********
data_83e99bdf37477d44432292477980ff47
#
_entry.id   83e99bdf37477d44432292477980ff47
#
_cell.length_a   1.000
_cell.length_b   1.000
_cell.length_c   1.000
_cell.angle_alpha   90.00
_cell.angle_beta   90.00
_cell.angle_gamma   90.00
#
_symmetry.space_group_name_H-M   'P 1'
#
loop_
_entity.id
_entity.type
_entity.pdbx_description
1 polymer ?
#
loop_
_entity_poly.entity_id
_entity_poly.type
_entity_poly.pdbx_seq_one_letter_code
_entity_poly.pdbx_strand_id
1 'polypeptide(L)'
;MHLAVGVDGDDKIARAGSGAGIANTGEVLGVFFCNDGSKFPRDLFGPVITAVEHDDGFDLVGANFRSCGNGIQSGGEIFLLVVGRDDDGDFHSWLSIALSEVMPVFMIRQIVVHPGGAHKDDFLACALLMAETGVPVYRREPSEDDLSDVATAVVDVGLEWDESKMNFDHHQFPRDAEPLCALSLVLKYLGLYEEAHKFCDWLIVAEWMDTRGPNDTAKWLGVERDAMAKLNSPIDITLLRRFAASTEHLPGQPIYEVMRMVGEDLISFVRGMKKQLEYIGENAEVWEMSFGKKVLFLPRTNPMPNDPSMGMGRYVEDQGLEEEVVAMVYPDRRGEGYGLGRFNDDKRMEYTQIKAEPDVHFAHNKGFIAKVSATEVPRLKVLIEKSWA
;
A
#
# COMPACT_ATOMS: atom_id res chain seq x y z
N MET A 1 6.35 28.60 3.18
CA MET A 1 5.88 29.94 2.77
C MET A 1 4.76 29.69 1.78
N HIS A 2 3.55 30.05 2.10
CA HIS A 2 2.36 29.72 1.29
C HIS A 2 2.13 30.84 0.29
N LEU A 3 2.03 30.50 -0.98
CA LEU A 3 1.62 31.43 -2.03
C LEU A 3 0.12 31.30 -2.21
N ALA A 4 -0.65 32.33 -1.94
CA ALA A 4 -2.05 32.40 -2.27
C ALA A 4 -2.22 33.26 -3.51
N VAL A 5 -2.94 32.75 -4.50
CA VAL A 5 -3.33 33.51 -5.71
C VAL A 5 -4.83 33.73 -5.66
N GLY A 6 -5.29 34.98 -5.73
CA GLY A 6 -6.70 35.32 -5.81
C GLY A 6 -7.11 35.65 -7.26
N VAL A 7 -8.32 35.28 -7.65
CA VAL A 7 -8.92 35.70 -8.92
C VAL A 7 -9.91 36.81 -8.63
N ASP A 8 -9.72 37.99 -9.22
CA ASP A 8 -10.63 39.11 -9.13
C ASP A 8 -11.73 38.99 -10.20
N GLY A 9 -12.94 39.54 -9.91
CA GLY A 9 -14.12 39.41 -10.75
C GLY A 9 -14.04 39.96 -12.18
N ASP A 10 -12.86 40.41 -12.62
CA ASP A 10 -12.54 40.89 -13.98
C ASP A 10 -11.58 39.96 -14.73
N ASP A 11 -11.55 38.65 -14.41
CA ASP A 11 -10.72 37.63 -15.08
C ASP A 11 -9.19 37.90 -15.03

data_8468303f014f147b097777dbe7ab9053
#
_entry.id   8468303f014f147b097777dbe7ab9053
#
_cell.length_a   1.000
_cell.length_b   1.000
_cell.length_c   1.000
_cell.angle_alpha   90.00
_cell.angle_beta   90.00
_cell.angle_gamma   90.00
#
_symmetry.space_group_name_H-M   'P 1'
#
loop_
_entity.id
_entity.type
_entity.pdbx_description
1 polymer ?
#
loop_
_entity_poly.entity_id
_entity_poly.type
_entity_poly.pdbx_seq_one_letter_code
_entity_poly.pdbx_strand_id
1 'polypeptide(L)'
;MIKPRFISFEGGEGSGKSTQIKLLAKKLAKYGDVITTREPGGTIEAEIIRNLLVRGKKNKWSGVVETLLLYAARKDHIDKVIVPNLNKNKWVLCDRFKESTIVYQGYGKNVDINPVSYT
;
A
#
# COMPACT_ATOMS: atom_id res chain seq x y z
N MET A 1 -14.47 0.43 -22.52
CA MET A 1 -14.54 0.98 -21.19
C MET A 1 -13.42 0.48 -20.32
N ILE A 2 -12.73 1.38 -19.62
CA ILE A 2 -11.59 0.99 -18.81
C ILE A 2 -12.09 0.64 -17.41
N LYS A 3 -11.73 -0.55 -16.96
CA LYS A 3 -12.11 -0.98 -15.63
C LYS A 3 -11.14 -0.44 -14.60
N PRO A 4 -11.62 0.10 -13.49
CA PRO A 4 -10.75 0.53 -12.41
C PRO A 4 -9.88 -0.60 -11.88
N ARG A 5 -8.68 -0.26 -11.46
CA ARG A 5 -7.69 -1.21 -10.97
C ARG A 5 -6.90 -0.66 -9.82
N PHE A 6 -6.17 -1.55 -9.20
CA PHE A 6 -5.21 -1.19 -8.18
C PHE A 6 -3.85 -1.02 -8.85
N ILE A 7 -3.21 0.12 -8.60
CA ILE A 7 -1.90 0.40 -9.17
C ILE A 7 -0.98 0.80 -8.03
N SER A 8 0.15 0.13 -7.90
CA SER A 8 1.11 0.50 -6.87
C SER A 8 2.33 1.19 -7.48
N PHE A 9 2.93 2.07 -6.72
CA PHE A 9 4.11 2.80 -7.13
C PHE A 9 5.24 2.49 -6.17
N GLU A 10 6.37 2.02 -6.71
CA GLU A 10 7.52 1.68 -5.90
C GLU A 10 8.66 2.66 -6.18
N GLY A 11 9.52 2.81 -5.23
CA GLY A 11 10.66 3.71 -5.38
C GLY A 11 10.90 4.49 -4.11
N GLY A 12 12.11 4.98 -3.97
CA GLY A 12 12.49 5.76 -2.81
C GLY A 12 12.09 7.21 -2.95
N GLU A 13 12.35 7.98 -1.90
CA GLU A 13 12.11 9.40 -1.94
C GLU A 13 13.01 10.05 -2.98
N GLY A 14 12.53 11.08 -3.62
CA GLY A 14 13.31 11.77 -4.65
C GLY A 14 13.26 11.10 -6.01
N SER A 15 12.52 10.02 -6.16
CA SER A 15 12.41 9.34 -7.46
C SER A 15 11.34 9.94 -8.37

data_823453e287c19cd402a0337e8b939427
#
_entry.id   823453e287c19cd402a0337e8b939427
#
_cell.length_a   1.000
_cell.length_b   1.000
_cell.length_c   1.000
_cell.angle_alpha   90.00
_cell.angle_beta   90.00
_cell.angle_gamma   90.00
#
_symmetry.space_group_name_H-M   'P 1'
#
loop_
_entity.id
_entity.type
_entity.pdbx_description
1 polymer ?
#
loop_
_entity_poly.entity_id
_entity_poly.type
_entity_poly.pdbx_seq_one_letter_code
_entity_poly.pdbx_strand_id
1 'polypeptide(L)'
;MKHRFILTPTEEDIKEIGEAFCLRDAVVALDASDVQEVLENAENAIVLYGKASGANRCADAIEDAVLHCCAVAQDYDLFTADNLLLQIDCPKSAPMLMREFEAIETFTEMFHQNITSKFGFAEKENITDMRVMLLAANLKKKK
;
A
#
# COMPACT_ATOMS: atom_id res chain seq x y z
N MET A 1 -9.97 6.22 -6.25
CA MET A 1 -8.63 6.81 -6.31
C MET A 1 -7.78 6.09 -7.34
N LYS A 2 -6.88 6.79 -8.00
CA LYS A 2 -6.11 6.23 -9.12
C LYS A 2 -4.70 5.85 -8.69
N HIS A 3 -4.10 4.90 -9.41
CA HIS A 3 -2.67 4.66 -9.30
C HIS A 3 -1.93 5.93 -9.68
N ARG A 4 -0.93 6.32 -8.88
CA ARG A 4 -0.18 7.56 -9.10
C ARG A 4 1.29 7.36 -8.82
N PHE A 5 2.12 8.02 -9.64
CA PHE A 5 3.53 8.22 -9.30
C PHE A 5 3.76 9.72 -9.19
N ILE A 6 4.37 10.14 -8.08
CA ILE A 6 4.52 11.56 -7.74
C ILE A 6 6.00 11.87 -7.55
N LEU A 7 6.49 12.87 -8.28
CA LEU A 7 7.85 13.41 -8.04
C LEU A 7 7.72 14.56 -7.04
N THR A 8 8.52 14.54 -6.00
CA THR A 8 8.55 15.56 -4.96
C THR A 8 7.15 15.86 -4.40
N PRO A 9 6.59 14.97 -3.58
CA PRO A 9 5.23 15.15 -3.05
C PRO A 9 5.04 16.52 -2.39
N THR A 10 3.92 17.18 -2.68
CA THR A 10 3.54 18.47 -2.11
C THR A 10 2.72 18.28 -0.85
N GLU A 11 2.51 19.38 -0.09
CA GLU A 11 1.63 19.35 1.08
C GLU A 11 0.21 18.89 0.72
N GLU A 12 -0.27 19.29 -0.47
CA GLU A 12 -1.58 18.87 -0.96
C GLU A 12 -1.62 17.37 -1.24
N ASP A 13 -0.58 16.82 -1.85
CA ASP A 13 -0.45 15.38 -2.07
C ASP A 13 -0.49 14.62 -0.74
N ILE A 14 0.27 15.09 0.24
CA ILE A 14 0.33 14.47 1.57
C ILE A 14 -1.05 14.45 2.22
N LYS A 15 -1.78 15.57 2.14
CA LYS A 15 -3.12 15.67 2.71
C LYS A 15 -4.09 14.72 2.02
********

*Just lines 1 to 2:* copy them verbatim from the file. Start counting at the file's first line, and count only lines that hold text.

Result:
data_83e99bdf37477d44432292477980ff47
#